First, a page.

One of my favorite wine tastings of the year is the annual Champagne Tasting at…
I read an article a couple of weeks ago by Stephen Meuse about the impact of wine ratings on the industry. I hadn’t really thought about some of the points, but I did know that I have questioned some of the “scores” I have seen on wines.
I have subscribed to Wine Spectator for a number of years as I have been trying to learn more about different wines, areas that produce wines and wineries since I am part of the food and beverage industry. I have clients that often ask about wine parings and what wines go with what. I hadn’t given much thought about the impact of the “100 point range” on myself and the industry.
I received my current issue of Wine Spectator (Jan 31-Feb 28, 2015) and towards the back was “The Year in Wine, 2014 in Review.” What caught me off guard when I looked at the article was the truth that Mr. Meuse stated about the 100 point scale not really being a 100 point scale.
Let me explain. Wine Spectator shows that for 2014, they tasted and scored 17,643 wines. Of these, less than 1% scored 50-79 (They didn’t even list less than 50) and 1% scored 95-100 or their “classic” range. This means that 98% of what scored ended up between 80 and 94 points, representing a 15 point range in reality. (The distribution was 31% @ 91-94, 57% @ 85-89 and 10% @ 80-84). While individual regions differed from this overall range, it is glaring that 88% of the wines score in a 10 point range, meaning a 1% change is a lot more significant that appears on the surface with the 100 point scale. (An Outstanding 94 points vs. Classic 95?) No individual region had over 1% in the less than 80 category a few regions had more than 1% in the classic range, most notably Portugal with 11% scoring 95-100 including the 2014 wine of the year.
In the Government Contracting world, a “Best Value Evaluation” allows some tradeoff in rating proposals. Likewise, I tend to use a Best Value when I look at new wines or wineries to try and if I can get a higher scoring wine for about the same price, I will tend towards the higher scoring wine. When I shop with someone who’s advice I trust (Locally for me, that’s the staff at the Wine Cellar or friends), I may not pay nearly as much attention to the scores. The real question is, knowing the expectations of the reviewers and their biases, are wine makers altering their wine making with a view to where a wine will score. Let’s face it, there are many people out there that won’t buy a wine unless it scores at least 90 points – and I would say that they are missing some really fabulous wines.
Our tastes in wine have changed over the years as we’ve had the opportunity to taste a lot of different wines and visit a lot of wineries. When you are out in Napa and Sonoma, you can visit the “big boys,” but I much prefer to find the smaller places – many of which you will not find in retail in Alabama because they don’t make enough to distribute. Sometimes, I’ve seen reviews of the wines we really like from California and WS scores them in the high 80’s and the wines from a winery just down the street above 90. Having tasted both of those at the wineries, I don’t always agree as I liked the lower scoring wine and thought it was better. Lori doesn’t like wines that are tannic – so a “classic” Napa Cab with big tannins will taste terrible to her – doesn’t make it a bad one, just one she doesn’t like.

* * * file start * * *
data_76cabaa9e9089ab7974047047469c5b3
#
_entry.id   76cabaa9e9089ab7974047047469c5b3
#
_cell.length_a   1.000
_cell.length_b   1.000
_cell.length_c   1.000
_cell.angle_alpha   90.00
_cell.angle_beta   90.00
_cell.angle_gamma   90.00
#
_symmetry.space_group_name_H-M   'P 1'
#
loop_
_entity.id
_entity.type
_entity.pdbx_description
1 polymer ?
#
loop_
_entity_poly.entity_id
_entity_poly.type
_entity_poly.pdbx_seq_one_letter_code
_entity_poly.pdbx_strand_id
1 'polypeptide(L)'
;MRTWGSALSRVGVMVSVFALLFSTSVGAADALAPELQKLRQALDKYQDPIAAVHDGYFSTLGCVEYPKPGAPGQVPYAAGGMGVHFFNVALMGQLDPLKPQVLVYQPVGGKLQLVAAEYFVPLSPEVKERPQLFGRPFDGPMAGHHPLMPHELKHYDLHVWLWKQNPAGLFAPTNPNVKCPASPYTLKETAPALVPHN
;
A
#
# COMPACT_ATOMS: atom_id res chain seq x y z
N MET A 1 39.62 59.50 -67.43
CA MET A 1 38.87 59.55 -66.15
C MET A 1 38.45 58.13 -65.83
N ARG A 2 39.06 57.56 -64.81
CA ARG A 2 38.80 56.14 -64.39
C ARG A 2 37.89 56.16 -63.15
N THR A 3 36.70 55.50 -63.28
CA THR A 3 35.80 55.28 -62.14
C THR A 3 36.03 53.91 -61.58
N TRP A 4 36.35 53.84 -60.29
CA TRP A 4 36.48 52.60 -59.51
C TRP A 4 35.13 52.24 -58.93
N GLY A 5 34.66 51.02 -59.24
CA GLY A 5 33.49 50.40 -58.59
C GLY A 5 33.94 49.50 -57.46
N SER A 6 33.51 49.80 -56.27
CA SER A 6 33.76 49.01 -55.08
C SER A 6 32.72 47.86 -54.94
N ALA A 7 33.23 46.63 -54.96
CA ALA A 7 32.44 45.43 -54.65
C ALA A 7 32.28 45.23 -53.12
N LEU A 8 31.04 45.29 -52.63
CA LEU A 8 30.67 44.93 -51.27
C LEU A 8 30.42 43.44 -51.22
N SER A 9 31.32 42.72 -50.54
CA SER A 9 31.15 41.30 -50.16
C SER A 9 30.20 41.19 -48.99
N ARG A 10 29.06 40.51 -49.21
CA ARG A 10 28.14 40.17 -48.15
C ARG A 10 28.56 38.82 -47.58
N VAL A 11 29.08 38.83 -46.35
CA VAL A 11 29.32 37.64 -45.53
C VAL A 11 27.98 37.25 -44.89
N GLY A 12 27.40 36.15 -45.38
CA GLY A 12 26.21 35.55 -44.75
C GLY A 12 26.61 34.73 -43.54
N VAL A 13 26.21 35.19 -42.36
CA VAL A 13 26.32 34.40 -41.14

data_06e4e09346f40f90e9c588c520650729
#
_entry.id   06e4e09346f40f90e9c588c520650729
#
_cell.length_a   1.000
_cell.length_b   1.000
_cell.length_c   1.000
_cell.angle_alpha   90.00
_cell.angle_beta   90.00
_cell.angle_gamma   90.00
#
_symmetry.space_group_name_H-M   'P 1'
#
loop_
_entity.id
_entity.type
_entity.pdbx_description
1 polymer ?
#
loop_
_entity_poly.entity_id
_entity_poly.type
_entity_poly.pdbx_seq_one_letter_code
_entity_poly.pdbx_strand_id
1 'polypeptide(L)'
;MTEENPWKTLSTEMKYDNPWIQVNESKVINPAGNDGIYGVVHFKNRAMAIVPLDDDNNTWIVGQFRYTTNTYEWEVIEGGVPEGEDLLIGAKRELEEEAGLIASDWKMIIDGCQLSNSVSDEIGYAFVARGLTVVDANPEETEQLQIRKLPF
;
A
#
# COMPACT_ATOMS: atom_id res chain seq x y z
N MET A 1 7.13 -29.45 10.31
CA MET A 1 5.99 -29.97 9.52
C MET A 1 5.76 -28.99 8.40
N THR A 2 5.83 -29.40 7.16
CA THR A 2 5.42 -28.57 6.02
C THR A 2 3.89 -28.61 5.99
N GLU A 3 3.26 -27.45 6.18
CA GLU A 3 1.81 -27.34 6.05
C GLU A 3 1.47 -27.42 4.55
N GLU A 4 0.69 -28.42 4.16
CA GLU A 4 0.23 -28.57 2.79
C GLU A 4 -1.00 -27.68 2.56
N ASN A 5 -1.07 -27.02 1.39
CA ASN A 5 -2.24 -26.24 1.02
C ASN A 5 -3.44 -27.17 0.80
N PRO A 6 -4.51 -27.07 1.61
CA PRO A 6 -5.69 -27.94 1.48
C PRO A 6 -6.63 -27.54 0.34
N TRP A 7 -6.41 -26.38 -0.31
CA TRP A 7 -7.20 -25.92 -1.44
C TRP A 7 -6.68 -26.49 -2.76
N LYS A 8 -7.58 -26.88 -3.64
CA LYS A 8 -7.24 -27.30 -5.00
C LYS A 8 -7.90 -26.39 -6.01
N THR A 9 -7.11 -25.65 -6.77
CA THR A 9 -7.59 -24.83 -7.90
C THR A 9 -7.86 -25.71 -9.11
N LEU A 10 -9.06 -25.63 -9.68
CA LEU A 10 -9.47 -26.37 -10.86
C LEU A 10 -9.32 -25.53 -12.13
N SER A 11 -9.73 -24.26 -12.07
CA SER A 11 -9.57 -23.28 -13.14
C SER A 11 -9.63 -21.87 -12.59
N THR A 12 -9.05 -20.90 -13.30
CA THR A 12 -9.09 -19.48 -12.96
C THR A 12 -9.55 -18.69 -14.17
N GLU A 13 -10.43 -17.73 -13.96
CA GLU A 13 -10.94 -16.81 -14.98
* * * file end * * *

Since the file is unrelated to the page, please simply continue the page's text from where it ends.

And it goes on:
As another example – one of the wines we featured in the “What Wine to Serve at Christmas” was the Kung Fu Girl Riesling. This wine has been well received and well reviewed. I bought some for myself to try. As Rieslings go, it was a very good one – it just so happened that I didn’t really like it. Does that mean it should be a low scoring wine? No – just one that I didn’t like.
The bottom line is that taste in wine and what people like are very personal and dynamic. Wines that taste great with food, might disappoint by themselves. Likewise, the professional tasters have their own personal likes and dislikes. My take away from all of this is that I can use the wine scores as a data point, but that alone is no way to select wines to try and enjoy.
What is your experience with wines and scores? What have you found that you like? I would love to hear your thought – simply comment below.
The picture includes some bottles from my cellar – a variety of big high scoring to some of our favorites. One is a $12 bottle with a big 92 point tag on it – wines are now marketed by their scores in some cases….
Here are some sample reviews of “classic” wines from the current Wine Spectator Issue:
95 – “Showing an impressive backbone of acidity, this is dense and powerful, yet harmonious overall. The fine, creamy mousse swathes the statuesque frame in a silky texture, with honeysuckle, graphite and hazelnut notes lending fragrant accents to the rich palate of baked white peach, toasted brioche, lemon confit and smoke.”
98 – “Seductive, silky and supple, this red layers its gorgeous currant, plum, blueberry and spice flavors on a lithe frame, coming together harmoniously on the long expressive finish.”
97 – “Fragrant, with incense and sandalwood notes framing the core of cherry, accented by hints of leather, tobacco and tea. Exhibits purity and density despite the formidable tannins. The finish is long and complex, revealing fruit and spice elements.”
To be fair, Wine Spectator does highlight “Smart Buys” and “Best Values.” Often, these highlighted wines do have scores less than 90 points.